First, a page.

Think about how far people will go to avoid boredom. One study found that it can be so unbearable that most people would rather endure an electric shock than sit alone with their thoughts for 15 minutes.¹
Why do people move to new cities, fly across oceans, skydive, paint masterpieces, or create businesses?
Because they’re bored. Boredom drives people to seek new ideas, experiences, and solutions.
Boredom is a good thing. That’s why always trying to instantly cure it will hamstring your creativity.
Think about the thing you’re probably holding in your hand right now as you read this. It’s the ultimate boredom killer—your phone. Any craving for something new can be instantly extinguished with a viral cat video, trending makeup tutorial, the latest game release, or that life-changing self improvement prompt that will get you out of bed earlier tomorrow.
The solution? Put your phone down and make space for boredom. Block out 15 minutes a day for absolutely nothing. Stare at the wall. Twiddle your thumbs. Above all, let your mind wander. You may be amazed by the thoughts, ideas, and visions you develop to occupy your time.
What great things will you allow your boredom to drive you towards?
¹ “The Unexpected Value of Boredom for Well-Being and Creativity,” Jeffrey Davis M.A., Psychology Today, Jun 30, 2022, https://www.psychologytoday.com/us/blog/tracking-wonder/202206/the-unexpected-value-boredom-well-being-and-creativity
Study after study has shown that hopping in the shower and turning the handle towards C can have tremendous benefits.
It’s claimed that doing this can boost your mood, enhance metabolism, and increase focus. One experiment even found that ice baths and breathing exercises can reduce the impact of illnesses like E. Coli.¹
But why? And more importantly before you dive into a frozen lake, how?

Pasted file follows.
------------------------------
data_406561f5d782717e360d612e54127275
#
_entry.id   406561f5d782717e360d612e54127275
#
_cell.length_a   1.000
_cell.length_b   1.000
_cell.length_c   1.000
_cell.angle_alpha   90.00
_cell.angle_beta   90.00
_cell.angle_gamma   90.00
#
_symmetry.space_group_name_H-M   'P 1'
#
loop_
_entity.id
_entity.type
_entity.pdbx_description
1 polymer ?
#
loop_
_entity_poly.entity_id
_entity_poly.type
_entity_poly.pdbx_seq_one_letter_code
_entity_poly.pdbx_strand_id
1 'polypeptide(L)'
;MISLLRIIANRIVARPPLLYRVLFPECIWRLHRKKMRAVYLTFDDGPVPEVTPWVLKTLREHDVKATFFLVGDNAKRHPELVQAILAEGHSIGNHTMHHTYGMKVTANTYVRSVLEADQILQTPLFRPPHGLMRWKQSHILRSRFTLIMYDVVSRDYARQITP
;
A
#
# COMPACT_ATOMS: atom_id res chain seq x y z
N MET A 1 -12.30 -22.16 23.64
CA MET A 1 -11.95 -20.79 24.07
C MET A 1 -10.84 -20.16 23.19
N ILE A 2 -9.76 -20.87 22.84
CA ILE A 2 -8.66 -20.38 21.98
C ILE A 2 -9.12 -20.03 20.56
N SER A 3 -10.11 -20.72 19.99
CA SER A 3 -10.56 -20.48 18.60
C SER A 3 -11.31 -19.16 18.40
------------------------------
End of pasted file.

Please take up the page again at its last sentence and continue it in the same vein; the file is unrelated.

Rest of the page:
The science of cold showers and ice baths is actually pretty simple.
Cold showers suck. They feel terrible. The first drops of arctic water that blast your back or face seem to turn off your brain. Your heart starts racing. Your vision may get blurry. You start thinking, “how can I make this stop?” In other words, you enter full on survival mode.
And that’s one of the best things you can do for your body.
Why? Because your body floods with chemicals to make sure you survive.
Dopamine levels soar. That’s the chemical that makes you pursue goals, like getting out of the shower alive.
Adrenaline surges through your body. That’s the chemical that makes you want to move and scream and focus and escape.
Your body starts torching calories. That’s so it can maintain a stable body temperature.
And those chemicals and processes persist once you turn off the water. That fight-or-flight response gets replaced by a profound sense of calm focus that can last for hours.³
That’s not counting the mental toughness benefit. Every time you step into that stream of cold water, you’re training yourself to endure something unpleasant. You strengthen your ability to overcome fear and to do hard, yet beneficial, things.
There are some critical factors to consider…
Don’t take cold showers too often.
Eventually, you’ll get used to shock and minimize the benefits. According to Andrew Huberman, a Stanford professor, you should aim for 11 minutes in cold water per week.²
Don’t expose yourself to dangerous situations.
Diving into a frozen lake on your first day could lead to panic and even death. Start with an uncomfortable, but safe temperature in your own shower in your own house, and build up your tolerance.
Don’t take cold showers if you’re trying to build muscle.
Cold showers are perfect if you need to eliminate muscle soreness. But it also impacts muscle hypertrophy, slowing growth. So if you need to quickly recover from workouts, take cold showers. But if you’re trying to gain mass, opt with your normal shower routine instead.
Cold showers provide a host of benefits, from boosting your mood to aiding in weight loss. But it’s important to start slowly and increase the intensity gradually to avoid any negative consequences. So if you’re looking for a way to improve your mental toughness and boost your productivity, add a cold shower to your routine. Just make sure you do it safely.
¹ “MR ICE: Men’s Health Chills With Iceman Wim Hof,” Alex Harris, Men’s Health, 27 Apr 2022, https://www.menshealth.com/uk/health/a758182/big-read-mh-chills-with-iceman-wim-hof/